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Most protests between sailboats on the racecourse come from situations where boats are going around marks, which is Rule 18. Rule 18.3 (mark room when a boat tacks in the zone) was written to reduce congestion at the windward mark. The rule makers wanted to encourage boats to tack for the mark farther away than three boatlengths, which may be another reason they increased the zone from two to three lengths. With the fast action of boats tacking, turning the mark and hoisting spinnakers in a crowded space, there was too much going on in a very small space, which created too many protests.
Rule 18.3 makes it hard for a port tacker to approach the mark within three lengths and not lose a protest — and the rule makers did that on purpose. The rule gives the boat approaching the mark on starboard a lot of control over the boat tacking in the zone. In fact, UK Sailmakers’ rules guru Butch Ulmer has said, “If you tack in the zone, you are leading with your chin.” His quote is a boxing reference that refers to a boxer not protecting his head, which often leads to a knockout punch from his opponent. The video above offers a thorough explanation about what rule 18.3 requires of a boat tacking in the zone from port to starboard …what to do and what not to do.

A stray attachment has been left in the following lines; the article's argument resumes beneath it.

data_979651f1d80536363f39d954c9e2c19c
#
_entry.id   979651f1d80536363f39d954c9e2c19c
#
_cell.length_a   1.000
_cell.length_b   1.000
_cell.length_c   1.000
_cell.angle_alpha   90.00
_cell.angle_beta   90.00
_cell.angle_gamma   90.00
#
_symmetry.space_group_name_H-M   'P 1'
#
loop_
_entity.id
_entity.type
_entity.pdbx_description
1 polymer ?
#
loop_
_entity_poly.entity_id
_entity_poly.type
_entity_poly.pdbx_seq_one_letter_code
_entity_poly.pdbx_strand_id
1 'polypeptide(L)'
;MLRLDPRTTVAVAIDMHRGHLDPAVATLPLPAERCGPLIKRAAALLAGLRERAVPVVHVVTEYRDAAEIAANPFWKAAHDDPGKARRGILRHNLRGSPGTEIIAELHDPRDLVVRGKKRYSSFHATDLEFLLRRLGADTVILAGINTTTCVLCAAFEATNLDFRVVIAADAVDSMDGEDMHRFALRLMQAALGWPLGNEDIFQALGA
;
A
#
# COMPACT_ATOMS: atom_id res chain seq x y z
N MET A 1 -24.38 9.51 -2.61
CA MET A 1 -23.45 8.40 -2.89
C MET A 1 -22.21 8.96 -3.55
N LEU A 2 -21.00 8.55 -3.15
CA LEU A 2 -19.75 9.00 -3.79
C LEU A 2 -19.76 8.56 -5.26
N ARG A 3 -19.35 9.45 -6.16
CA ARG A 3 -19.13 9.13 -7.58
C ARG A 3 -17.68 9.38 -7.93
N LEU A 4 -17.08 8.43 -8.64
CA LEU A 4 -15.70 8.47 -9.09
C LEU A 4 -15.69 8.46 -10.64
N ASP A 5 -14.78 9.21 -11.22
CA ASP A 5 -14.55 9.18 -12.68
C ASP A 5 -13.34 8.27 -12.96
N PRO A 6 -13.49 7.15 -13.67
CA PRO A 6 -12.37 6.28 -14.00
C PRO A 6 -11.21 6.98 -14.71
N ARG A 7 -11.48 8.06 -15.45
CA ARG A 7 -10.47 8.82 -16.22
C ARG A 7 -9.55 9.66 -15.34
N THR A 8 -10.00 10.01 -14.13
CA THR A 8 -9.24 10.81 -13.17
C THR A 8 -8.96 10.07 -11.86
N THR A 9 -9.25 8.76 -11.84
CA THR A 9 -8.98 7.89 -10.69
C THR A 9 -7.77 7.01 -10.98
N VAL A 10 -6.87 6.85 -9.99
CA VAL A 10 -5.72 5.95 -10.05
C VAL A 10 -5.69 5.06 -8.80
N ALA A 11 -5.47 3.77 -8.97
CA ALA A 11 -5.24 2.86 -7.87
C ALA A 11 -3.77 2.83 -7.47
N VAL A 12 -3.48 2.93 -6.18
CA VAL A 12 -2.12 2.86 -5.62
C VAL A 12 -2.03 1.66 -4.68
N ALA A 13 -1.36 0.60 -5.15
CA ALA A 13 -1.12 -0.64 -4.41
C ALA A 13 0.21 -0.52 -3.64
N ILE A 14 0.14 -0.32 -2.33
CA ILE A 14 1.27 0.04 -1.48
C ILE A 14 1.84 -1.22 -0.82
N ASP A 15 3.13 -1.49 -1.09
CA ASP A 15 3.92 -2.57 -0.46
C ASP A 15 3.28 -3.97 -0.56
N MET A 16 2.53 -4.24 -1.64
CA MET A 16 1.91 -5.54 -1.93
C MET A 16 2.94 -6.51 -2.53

As we have noted in many previous posts, the most important thing you can do approaching a mark, on either tack, is to anticipate any situation that may develop. If the port tacker has to tack close ahead of starboard, sail a boat length further and then tack onto starboard. You’ll have clean air, can foot a bit so you’re not down-speed, and eliminate the risk of fouling the right-of-way boat. If you’re coming in on starboard, anticipate the close tack before it happens so you can maintain your speed, yet be prepared to luff to avoid the tacking. If you have to luff above close hauled, yell “Protest” and fly your flag. Rule 18.3 is there to protect you. Remember…anticipate!